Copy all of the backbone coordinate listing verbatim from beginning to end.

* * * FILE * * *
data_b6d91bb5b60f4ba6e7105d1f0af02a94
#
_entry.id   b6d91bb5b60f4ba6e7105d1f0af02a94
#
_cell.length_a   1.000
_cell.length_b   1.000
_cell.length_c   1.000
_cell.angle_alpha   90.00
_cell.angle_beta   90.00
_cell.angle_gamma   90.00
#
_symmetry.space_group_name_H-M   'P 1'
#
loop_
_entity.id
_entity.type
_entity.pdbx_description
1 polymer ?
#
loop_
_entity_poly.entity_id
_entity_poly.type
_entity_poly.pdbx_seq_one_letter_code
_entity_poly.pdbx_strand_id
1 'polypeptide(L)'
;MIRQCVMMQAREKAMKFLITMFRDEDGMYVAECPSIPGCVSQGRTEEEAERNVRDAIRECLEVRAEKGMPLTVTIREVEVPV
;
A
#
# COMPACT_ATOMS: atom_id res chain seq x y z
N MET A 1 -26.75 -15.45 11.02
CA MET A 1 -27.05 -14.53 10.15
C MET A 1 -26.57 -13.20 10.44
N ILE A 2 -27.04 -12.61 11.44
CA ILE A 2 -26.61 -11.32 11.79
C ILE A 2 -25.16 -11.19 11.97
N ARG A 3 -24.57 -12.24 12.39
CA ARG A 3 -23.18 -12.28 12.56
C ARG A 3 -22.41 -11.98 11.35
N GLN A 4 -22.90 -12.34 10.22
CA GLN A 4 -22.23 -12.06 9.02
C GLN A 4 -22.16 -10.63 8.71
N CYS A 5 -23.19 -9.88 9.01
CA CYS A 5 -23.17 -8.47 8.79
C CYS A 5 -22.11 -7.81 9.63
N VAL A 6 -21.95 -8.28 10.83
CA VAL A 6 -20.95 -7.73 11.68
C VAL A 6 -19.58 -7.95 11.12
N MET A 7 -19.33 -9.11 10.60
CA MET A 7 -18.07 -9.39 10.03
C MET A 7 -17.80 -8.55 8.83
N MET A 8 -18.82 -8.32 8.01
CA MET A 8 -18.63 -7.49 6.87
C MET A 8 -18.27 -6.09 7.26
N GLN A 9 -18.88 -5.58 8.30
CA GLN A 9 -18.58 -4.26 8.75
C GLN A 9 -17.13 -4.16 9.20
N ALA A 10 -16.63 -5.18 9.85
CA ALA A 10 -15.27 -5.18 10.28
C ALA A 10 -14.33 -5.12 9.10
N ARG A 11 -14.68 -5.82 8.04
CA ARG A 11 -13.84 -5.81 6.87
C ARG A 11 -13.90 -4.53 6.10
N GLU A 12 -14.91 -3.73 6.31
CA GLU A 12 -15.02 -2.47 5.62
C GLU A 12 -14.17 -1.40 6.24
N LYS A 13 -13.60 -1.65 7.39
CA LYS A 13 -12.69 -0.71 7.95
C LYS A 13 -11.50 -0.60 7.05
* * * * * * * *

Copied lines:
data_b6d91bb5b60f4ba6e7105d1f0af02a94
#
_entry.id   b6d91bb5b60f4ba6e7105d1f0af02a94
#
_cell.length_a   1.000
_cell.length_b   1.000
_cell.length_c   1.000
_cell.angle_alpha   90.00
_cell.angle_beta   90.00
_cell.angle_gamma   90.00
#
_symmetry.space_group_name_H-M   'P 1'
#
loop_
_entity.id
_entity.type
_entity.pdbx_description
1 polymer ?
#
loop_
_entity_poly.entity_id
_entity_poly.type
_entity_poly.pdbx_seq_one_letter_code
_entity_poly.pdbx_strand_id
1 'polypeptide(L)'
;MIRQCVMMQAREKAMKFLITMFRDEDGMYVAECPSIPGCVSQGRTEEEAERNVRDAIRECLEVRAEKGMPLTVTIREVEVPV
;
A
#
# COMPACT_ATOMS: atom_id res chain seq x y z
N MET A 1 -26.75 -15.45 11.02
CA MET A 1 -27.05 -14.53 10.15
C MET A 1 -26.57 -13.20 10.44
N ILE A 2 -27.04 -12.61 11.44
CA ILE A 2 -26.61 -11.32 11.79
C ILE A 2 -25.16 -11.19 11.97
N ARG A 3 -24.57 -12.24 12.39
CA ARG A 3 -23.18 -12.28 12.56
C ARG A 3 -22.41 -11.98 11.35
N GLN A 4 -22.90 -12.34 10.22
CA GLN A 4 -22.23 -12.06 9.02
C GLN A 4 -22.16 -10.63 8.71
N CYS A 5 -23.19 -9.88 9.01
CA CYS A 5 -23.17 -8.47 8.79
C CYS A 5 -22.11 -7.81 9.63
N VAL A 6 -21.95 -8.28 10.83
CA VAL A 6 -20.95 -7.73 11.68
C VAL A 6 -19.58 -7.95 11.12
N MET A 7 -19.33 -9.11 10.60
CA MET A 7 -18.07 -9.39 10.03
C MET A 7 -17.80 -8.55 8.83
N MET A 8 -18.82 -8.32 8.01
CA MET A 8 -18.63 -7.49 6.87
C MET A 8 -18.27 -6.09 7.26
N GLN A 9 -18.88 -5.58 8.30
CA GLN A 9 -18.58 -4.26 8.75
C GLN A 9 -17.13 -4.16 9.20
N ALA A 10 -16.63 -5.18 9.85
CA ALA A 10 -15.27 -5.18 10.28
C ALA A 10 -14.33 -5.12 9.10
N ARG A 11 -14.68 -5.82 8.04
CA ARG A 11 -13.84 -5.81 6.87
C ARG A 11 -13.90 -4.53 6.10
N GLU A 12 -14.91 -3.73 6.31
CA GLU A 12 -15.02 -2.47 5.62
C GLU A 12 -14.17 -1.40 6.24
N LYS A 13 -13.60 -1.65 7.39
CA LYS A 13 -12.69 -0.71 7.95
C LYS A 13 -11.50 -0.60 7.05